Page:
M: No, Doc, it’s okay. I used to think the only way I could beat this thing was to wipe it out completely. And the only way I could wipe it out was to get rid of myself. I mean, the depression, it’s a goddamn part of me. Like, okay, I was on a date with this girl last weekend and she told me her parent’s divorce was a ‘significant part of her life,’ like it’s something she can never forgot or never put in her past and it doesn’t even directly involve her. The depression, it’s years of my life I can’t cut out of my past. I can’t get it out of my memory. It’s got me marked.
M: I didn’t say in a bad way. I’m just saying, it’s who I am. So all of the sudden, I just knew, the only way I could beat this part of myself was to die. Give reincarnation a go. Take a risk and see if I come back. Leave this life full of depression and headaches and thoughts and thoughts about dying and go to a new life where I’m a moth or a jellyfish or a goat.
M: She’s moved on—all that time I was locked up in Steadbrook with visits only on Sundays was a bit of a relationship killer. But anyway, that first time she visited, she didn’t ask what I was thinking or how could I or didn’t I know how much I had to live for, or anything like that. She just held my hand, looked into my eyes and said she was sorry. God, that girl just understood, you know? She knew how much pain I was in at the time. She knew I’d have been happier in my next life.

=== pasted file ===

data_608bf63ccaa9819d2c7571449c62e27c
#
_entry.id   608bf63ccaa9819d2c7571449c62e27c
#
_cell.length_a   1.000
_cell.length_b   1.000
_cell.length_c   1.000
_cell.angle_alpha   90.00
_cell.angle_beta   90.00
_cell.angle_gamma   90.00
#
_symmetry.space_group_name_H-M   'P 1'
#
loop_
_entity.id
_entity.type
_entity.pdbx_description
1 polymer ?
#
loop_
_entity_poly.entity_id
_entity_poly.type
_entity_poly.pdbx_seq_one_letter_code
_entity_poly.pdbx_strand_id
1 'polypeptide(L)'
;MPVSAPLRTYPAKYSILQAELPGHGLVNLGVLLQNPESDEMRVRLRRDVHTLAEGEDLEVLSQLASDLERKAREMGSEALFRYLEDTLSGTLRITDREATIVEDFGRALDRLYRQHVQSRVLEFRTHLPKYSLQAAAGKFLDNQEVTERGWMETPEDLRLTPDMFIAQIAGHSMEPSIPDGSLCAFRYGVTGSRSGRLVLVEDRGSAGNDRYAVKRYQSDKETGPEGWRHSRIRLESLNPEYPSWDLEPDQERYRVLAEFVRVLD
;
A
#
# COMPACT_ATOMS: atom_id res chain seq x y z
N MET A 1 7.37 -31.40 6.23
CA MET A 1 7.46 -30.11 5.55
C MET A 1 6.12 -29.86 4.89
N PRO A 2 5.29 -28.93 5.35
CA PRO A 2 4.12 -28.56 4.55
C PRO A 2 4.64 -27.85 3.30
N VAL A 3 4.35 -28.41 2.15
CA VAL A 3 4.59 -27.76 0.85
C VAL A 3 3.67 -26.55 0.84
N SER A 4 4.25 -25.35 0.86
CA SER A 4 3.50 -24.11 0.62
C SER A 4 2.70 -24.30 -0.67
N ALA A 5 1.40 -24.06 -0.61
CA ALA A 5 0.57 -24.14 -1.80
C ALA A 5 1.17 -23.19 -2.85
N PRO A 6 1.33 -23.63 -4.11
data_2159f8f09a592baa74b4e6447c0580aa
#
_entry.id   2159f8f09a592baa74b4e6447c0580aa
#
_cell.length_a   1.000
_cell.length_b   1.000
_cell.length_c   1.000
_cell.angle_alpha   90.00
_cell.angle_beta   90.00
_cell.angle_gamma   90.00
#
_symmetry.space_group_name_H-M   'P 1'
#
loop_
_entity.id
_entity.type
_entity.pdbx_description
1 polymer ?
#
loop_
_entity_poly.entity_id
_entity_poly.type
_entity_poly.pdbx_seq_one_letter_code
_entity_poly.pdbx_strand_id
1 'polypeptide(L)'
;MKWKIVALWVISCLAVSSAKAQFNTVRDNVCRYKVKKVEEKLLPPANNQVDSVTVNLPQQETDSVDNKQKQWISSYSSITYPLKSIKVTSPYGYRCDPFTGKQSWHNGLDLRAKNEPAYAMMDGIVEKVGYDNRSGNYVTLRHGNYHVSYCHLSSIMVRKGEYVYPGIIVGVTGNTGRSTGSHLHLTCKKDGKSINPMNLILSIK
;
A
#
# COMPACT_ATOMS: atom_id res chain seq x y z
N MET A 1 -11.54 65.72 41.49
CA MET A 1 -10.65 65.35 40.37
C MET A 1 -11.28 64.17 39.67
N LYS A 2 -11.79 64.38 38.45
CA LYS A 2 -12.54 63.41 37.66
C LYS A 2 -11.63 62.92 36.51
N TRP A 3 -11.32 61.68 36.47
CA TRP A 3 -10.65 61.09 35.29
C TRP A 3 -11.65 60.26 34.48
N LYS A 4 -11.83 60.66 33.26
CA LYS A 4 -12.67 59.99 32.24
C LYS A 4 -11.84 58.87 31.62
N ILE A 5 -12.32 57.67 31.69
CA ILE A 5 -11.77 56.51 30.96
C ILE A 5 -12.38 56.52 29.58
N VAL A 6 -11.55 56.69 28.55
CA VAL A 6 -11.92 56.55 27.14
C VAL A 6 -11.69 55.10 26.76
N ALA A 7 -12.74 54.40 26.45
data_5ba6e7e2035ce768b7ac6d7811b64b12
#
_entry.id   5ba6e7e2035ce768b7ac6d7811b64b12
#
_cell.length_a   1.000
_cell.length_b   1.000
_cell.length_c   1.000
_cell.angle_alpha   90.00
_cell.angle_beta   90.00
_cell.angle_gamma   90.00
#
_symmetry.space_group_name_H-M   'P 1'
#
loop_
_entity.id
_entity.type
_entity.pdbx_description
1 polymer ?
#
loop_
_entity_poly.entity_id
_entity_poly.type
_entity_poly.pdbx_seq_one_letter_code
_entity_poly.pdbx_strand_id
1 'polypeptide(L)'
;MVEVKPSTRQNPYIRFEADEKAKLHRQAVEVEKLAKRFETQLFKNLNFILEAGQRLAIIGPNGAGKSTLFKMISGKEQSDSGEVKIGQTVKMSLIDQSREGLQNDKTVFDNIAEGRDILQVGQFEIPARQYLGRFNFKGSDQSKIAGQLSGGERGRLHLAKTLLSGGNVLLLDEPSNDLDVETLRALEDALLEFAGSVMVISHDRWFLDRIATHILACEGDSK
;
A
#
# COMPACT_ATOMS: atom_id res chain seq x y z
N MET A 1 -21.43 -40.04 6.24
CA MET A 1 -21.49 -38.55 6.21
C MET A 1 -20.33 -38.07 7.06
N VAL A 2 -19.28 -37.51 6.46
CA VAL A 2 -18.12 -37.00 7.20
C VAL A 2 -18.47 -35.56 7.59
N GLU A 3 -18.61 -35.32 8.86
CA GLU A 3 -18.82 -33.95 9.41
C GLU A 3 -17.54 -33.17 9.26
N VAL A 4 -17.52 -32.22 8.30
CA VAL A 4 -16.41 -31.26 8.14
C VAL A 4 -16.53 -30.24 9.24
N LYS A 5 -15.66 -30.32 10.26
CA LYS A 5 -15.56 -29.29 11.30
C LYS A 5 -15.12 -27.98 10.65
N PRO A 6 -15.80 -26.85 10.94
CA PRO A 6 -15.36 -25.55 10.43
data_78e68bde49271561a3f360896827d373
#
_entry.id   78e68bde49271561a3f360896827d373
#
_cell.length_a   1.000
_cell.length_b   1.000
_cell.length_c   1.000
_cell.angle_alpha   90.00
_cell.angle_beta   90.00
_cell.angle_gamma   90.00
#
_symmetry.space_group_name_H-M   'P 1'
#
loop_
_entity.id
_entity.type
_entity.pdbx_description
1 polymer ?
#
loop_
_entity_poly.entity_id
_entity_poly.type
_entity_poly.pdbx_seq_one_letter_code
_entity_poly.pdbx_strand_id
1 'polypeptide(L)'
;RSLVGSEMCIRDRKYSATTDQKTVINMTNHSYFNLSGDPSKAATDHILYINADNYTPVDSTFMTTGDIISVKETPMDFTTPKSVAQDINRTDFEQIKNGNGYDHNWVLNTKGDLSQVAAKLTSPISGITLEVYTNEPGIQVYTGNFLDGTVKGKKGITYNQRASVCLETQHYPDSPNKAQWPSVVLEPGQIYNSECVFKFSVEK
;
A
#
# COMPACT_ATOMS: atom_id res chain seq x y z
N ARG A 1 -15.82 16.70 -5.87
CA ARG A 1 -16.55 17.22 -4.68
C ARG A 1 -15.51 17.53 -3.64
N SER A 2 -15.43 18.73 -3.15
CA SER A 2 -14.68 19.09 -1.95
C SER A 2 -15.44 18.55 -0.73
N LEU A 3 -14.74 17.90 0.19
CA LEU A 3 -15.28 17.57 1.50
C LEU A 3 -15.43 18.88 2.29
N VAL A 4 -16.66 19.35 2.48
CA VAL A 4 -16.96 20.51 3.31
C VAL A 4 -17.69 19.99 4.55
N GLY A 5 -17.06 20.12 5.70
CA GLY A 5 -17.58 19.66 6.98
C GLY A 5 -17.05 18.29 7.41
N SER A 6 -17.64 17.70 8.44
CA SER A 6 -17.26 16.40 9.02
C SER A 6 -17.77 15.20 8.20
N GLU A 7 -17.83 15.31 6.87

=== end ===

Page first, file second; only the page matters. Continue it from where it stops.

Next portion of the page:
M: He said his mom lay in bed, got skinny in the limbs while her gut puffed up with fluid like she was carrying triplets, and her skin got loose. She’d try to eat, but the food would go to her stomach, then it’d get to where her tumor pressed up against her bowels and then, voom, it’d go right back up.
M: From what I understand, the cancer spreads from cell to cell, brainwashing your proteins into becoming the cancer themselves. It literally takes over your body, one cell at a time. The cancer gets big enough, they call it a tumor, it takes over more and more until organs forge what they were made to do in the first place and think they’re nothing but cancer.
M: I am, too, Doc. I’ve been taken over already. My disease isn’t cancer; it’s not as immediately fatal, off the bat, at least. But my disease has spread. Depression hasn’t just taken over every cell of my brain, it’s spread to my neck, got caught in my throat so I can’t swallow without conscious effort. It’s taken over my smile, moved down to my lungs, weighed down every breath, into the pit of my stomach. It’s everywhere, Doc. The only problem with my disease is that it feeds off me while I’m still alive. Cancer can do that for a while, but eventually, it wants you dead.